miss-target

These days, it seems a regulatory announcement comes out every day. So it’s easy to lose track of meaningful guidance.

Take the MFDA’s recent suitability research paper, which was “a blip on the radar” in the context of all the major discussion papers that have been coming out, says Barrie, Ont.-based MFDA advisor Edwin Pavey.

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At first glance, the paper highlights current due diligence and disclosure requirements for advisors, touching on topics like the role of KYC and KYP forms, and which risks you need to disclose when recommending products.

But there’s more to the release: the paper offers guidance on the suitability of leveraged strategies—one area regulators are watching. The use of leverage, the paper says, leads to “additional obligations imposed on an approved person in each stage of […] suitability analysis,” under MFDA rules.

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As the paper suggests, you must do much more than collect basic information if a client agrees to employ a leveraged strategy. MFDA says you need to:

  • Revisit his basic information (e.g., income, risk tolerance, portfolio liquidity).
  • Determine his current financial obligations and ability to repay loans, why he wants to invest, and the depth of his financial and tax knowledge.
  • Have longer conversations about the potential investment’s market exposures and risks, and assess whether the investment complements or destabilizes a client’s portfolio.

Says Pavey, who’s a regional director at Investors Group: “I would think the rules discussed are common sense, but that isn’t always the case.” In a world of shifting regulation, it’s important to get a handle on your basic obligations and know how to exceed them.

That’s particularly important if you have older clients seeking better returns. While topics such as leverage have been under the microscope of the MFDA and other regulators before, current compliance priorities have a lot to do with demographics, says Pavey. “Baby boomers are either retired or about to retire,” and you have to be careful with their portfolios and assets.

Read: Worried about conflicts of interest? IIROC and MFDA are watching

Also consider that MFDA isn’t the only watchdog stressing advisors’ compliance requirements. Along with CRM2 and CSA’s sweeping proposals and commission-ban discussion, IIROC is in the middle of reviewing its KYC and suitability requirements; that process was started in November 2016, according to the SRO’s 2017 priorities report.

Read: What IIROC’s prioritizing this year

When a client suggests an investment

The MFDA also highlights how to help clients when they recommend a strategy or investment. Its paper says, “[…] Where a client proposes a transaction that is not suitable, including a transaction involving leverage, the member or approved person must advise the client of this and maintain a [written] record of that advice.”

To protect clients from themselves, MFDA suggests getting advice from a third-party and, if needed, withdrawing your services.

Pavey says making note of any changes in a client’s behavior or communications is key if you start getting unusual requests. “If communication and disclosure from a client breaks down, [that] impedes the advisor from working in that client’s best interests. Then, the advisor and client should question the relationship.”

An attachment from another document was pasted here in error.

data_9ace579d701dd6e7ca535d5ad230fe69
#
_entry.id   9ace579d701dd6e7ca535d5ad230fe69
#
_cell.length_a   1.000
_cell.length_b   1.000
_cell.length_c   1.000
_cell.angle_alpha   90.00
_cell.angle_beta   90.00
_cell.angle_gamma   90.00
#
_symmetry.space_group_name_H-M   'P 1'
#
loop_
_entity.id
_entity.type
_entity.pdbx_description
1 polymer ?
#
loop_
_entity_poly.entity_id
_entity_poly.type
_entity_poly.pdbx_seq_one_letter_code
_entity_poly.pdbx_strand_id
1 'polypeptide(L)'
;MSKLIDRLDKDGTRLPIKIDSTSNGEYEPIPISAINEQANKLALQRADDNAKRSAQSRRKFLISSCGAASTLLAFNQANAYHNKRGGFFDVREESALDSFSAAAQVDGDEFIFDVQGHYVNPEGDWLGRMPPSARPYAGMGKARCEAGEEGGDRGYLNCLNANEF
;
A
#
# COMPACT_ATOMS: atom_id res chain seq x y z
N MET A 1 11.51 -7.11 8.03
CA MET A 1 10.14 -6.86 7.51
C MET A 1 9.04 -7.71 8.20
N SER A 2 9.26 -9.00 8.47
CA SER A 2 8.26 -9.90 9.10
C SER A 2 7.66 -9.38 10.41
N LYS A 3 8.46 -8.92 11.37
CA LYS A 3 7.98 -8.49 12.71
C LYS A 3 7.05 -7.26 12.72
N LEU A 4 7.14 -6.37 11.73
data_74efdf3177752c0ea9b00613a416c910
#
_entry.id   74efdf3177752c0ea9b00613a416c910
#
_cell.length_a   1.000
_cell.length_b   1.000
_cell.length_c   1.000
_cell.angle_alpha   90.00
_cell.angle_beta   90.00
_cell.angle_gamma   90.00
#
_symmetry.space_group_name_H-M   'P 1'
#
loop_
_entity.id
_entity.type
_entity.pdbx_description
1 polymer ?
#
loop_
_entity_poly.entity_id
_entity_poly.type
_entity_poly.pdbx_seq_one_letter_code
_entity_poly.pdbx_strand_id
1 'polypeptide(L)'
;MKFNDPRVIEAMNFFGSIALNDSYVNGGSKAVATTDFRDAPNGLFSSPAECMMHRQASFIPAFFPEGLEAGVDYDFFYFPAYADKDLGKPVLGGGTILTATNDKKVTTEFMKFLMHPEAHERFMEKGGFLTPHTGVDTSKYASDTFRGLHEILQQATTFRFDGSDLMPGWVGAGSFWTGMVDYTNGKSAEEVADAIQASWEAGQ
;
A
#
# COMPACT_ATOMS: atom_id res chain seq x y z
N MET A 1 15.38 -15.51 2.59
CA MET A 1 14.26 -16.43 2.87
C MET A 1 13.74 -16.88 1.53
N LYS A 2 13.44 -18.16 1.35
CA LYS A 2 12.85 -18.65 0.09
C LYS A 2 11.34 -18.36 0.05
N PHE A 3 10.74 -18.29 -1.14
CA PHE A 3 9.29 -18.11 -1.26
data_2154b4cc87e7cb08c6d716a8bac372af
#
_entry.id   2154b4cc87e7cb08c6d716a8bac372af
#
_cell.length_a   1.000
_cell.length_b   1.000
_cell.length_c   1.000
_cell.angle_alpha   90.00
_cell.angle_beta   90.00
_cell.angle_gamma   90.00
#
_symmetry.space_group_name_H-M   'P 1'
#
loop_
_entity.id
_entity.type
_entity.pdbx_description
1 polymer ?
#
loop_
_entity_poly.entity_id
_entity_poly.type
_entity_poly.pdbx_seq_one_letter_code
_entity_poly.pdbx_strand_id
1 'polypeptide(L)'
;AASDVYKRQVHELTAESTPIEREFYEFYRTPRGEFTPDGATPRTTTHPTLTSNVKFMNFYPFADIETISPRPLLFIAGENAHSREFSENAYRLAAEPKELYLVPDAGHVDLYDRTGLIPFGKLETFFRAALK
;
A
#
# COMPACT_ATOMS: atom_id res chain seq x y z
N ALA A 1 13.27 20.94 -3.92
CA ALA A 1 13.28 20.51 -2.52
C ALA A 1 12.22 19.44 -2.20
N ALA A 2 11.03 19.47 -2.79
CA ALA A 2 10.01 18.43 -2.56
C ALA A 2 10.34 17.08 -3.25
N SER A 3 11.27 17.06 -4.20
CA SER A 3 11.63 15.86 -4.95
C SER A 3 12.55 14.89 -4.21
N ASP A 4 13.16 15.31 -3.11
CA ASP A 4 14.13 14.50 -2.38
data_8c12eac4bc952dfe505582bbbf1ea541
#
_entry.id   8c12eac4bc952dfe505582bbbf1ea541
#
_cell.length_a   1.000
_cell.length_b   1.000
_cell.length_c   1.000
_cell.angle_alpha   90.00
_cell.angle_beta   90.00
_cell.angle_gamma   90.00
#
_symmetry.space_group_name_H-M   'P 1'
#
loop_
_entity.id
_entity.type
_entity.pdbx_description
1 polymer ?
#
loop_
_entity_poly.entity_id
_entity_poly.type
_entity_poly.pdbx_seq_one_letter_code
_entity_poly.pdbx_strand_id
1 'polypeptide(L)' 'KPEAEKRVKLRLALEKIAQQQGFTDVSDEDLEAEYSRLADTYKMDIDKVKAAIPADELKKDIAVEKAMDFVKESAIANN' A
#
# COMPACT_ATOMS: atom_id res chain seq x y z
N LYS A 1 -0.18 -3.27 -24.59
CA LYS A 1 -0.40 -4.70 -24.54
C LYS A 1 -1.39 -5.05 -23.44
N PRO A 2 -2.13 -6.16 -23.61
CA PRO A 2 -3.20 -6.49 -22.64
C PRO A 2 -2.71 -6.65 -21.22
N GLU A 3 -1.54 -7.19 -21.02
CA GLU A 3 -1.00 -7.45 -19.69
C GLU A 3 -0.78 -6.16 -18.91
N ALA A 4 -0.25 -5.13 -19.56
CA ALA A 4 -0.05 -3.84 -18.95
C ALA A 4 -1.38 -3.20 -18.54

Read: How to advise clients who embrace risk

The lesson

 MFDA’s research paper doesn’t include new information, but it does present suitability requirements in a digestible, relevant way—it uses IIROC case examples and is targeted at all advisors. It also hints at which practices and areas of the market regulators are monitoring.

In an email to Advisor.ca, MFDA’s director of public affairs Ian Strulovitch said the paper was mainly meant for MFDA firms and advisors, but also for “interested members of the public, investor advocates and other stakeholders. The suitability requirement[s] covered […] apply to all securities, including ETFs, and generally to all registrants with a suitability obligation.”

Strulovitch adds transactions are not often proposed by clients, but that “the research paper is intended to educate people on the current legal status of the suitability obligation.” He says other MFDA resources that can be used by all advisors include its recent falsification of signatures warning, as well as its discussion paper on the use of investor questionnaires from 2013 and MFDA Staff Notice 69 on the Suitability Obligation, which was updated in 2013.

Pavey says, “The industry is moving away from […] focusing on product sales and toward full-service planning and advisors being accredited professionals.” As a result, it can be useful to review the basics as you take on more responsibility and aim to meet increasingly higher expectations.

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Other regulatory resources

To help advisors understand their duties, regulators and industry organizations provide the following resources.

On KYC and suitability: IIROC offers a 2012 guidance note on advisor requirements.
On CRM2: IIROC offers a 2012 guidance note on the CRM. IFIC and OSC have both released portals and resources in 2017, and MFDA offers this guidance from late 2016.
On the supervision of client accounts: IIROC offers outlines of Rule 1300 and Rule 2500.
On borrowing to invest: IIROC offers a summary of comments and responses from 2014.

Katie Keir is Content Editor of Advisor Group. Email her at Katie.Keir@tc.tc.
Originally published on Advisor.ca
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